South Carolina Ports welcomed the first vessel to the Hugh K. Leatherman Terminal on 9 April 2021, marking the first container terminal to open in the U.S. since 2009.
Operations launched on 30 March with the arrival of the first container, followed by the first ship arrival on Friday with Hapag-Lloyd’s Yorktown Express.
“The Hugh K. Leatherman Terminal is an investment in the future of South Carolina that will spur economic development, create jobs, and further our state’s position as an international business destination for years to come,” Governor Henry McMaster said.
The Leatherman Terminal, which has been 20 years in the making, is a generational milestone for SC Ports and for South Carolina. The terminal sits along the Cooper River in North Charleston, S.C., near Charleston Harbor.
The Leatherman Terminal can efficiently work the biggest ships calling on East Coast ports. Phase One adds 700,000 TEUs of throughput capacity to the Port of Charleston.
SC Ports CEO Jim Newsome said that the opening of the terminal comes at just the right time, as U.S. container ports continue to handle unprecedented cargo volumes amid strong consumer demand. SC Ports had an all-time cargo record in March, with a 50% year-over-year increase in loaded imports.
Capabilities and capacity
The terminal strengthens SC Ports’ big-ship capabilities and provides much-needed capacity to the East Coast.
Its 1,400-foot berth can handle a 20,000-TEU vessel. Five electric ship-to-shore cranes with 169 feet of lift height and 228 feet of outreach stand on the berth, ready to move cargo on and off container ships. These cranes are among the tallest on the East Coast.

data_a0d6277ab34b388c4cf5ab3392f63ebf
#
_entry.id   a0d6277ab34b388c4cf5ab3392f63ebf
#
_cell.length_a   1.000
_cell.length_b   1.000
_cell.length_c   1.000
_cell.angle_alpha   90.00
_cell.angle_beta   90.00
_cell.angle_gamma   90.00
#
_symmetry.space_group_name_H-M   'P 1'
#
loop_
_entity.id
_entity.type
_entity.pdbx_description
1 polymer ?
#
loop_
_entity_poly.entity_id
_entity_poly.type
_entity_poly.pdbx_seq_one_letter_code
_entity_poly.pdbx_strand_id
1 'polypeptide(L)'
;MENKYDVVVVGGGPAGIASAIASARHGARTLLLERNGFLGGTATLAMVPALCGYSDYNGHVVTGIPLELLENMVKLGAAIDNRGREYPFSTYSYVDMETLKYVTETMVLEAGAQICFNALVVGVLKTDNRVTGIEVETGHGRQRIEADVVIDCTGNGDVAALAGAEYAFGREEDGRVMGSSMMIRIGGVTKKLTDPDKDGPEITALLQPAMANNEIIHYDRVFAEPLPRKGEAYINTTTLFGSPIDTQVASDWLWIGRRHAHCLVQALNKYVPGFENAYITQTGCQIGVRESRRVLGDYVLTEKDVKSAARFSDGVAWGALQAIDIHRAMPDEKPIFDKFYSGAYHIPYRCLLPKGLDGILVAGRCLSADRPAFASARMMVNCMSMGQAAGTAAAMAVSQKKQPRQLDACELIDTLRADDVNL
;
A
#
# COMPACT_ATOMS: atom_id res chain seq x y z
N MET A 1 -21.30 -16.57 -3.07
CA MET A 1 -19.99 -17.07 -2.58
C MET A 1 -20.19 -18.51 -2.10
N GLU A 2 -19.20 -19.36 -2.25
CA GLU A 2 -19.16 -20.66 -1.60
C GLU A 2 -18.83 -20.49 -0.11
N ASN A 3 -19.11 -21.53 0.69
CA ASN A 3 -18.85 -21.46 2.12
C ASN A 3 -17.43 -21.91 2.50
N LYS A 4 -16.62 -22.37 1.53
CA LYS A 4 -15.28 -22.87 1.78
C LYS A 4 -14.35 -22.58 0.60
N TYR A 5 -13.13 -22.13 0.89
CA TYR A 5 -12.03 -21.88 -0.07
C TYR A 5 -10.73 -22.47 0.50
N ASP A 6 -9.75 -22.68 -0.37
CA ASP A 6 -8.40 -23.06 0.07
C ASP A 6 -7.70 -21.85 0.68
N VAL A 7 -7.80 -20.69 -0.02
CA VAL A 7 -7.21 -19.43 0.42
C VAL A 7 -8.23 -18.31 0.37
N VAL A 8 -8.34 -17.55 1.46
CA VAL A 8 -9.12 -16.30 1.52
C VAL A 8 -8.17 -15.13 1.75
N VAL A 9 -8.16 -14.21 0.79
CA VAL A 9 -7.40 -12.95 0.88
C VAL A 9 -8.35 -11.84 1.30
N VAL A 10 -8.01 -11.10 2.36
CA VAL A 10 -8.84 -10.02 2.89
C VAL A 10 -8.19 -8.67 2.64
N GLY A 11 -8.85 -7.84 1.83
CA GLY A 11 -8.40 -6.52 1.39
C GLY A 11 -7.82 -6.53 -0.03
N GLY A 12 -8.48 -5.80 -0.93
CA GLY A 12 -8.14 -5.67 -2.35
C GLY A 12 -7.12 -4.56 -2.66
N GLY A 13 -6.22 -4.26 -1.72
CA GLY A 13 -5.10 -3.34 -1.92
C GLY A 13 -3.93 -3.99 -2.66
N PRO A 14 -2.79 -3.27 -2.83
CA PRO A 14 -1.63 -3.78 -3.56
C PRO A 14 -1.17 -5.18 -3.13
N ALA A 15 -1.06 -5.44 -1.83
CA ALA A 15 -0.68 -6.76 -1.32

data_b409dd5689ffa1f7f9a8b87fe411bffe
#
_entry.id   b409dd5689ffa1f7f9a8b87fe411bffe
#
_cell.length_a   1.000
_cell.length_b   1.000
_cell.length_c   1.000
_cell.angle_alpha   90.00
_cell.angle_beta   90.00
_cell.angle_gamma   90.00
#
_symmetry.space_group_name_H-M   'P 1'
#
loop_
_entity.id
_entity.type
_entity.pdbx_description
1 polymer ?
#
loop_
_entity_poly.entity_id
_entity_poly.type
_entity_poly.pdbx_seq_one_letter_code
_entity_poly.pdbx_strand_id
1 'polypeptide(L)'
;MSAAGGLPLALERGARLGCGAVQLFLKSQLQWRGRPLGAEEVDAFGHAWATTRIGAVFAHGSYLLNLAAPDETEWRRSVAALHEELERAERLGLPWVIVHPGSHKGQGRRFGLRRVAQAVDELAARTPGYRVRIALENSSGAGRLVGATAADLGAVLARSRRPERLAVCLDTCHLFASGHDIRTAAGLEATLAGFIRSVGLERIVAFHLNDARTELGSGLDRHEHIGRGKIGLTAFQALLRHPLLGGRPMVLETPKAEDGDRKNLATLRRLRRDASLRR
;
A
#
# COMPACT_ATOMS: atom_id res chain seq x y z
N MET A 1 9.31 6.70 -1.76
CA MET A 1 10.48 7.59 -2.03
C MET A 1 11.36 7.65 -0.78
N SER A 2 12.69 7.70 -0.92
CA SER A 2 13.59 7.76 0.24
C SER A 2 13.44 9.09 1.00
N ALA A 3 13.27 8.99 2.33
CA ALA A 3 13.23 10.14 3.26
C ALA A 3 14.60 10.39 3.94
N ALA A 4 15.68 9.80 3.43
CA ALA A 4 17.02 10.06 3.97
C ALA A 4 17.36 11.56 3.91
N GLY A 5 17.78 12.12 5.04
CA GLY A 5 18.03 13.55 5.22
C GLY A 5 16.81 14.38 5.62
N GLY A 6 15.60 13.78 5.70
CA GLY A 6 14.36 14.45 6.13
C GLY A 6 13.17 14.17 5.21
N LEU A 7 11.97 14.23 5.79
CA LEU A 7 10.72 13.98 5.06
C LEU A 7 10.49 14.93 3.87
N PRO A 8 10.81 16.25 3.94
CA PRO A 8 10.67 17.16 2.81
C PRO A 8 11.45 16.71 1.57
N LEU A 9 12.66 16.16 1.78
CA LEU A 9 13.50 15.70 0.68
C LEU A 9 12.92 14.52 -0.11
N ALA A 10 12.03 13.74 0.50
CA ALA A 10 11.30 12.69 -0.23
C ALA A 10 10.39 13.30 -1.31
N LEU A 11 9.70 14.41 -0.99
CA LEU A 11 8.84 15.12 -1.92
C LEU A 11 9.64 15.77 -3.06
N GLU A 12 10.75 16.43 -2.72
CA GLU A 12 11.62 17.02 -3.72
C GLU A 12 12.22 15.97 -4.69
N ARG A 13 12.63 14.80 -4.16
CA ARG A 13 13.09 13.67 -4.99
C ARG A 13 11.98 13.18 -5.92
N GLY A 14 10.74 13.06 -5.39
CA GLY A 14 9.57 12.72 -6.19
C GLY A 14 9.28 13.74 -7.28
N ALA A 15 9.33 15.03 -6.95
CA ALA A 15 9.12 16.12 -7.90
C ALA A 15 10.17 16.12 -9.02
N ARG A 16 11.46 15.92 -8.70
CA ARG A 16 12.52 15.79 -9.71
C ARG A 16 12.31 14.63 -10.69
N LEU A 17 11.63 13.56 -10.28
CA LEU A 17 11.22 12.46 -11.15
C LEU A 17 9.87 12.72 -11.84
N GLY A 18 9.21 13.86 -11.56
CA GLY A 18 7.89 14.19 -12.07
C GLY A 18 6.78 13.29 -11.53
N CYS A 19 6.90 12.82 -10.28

The Leatherman Terminal’s 47-acre container yard has 25 hybrid rubber-tired gantry cranes and eight empty container handlers to efficiently move cargo boxes around the terminal. The rubber-tired gantry cranes are designed to reduce emissions and energy consumption.
At full buildout, the $2 billion Leatherman Terminal will have three berths and 286 acres, adding 2.4 million TEUs of annual throughput capacity, doubling current capacity.
The $1 billion investment to build Phase One is among the state’s biggest economic development projects to date. Its impact will be felt by waterfront workers and S.C. businesses for decades to come, according to SCPA.
The Leatherman Terminal is said to greatly enhance South Carolina’s supply chain.
“SC Ports has long been the economic engine of South Carolina, and the opening of the Leatherman Terminal will generate more investments in our communities and high-paying jobs for South Carolinians,” Sen. Hugh K. Leatherman, the terminal’s namesake, said.
“SC Ports has seen tremendous growth over the past decade as bigger cargo ships continually call on the Port of Charleston. The modern container terminal greatly expands SC Ports’ capacity and capabilities.”
“The Leatherman Terminal, combined with the many strategic infrastructure investments made by the port, will have a positive impact on our state for generations to come.”
The Leatherman Terminal is part of SC Ports’ $2 billion infrastructure investment plan, which also involves enhancing Wando Welch Terminal. With these combined investments, SC Ports can handle four 14,000-TEU vessels simultaneously.
The Charleston Harbor Deepening Project is on track to achieve 52 feet of depth this year, making it the deepest harbor on the East Coast. SC Ports also looks to develop near-dock rail capabilities with the future Navy Base Intermodal Facility, located about a mile from the Leatherman Terminal, and an inner-harbor barge system.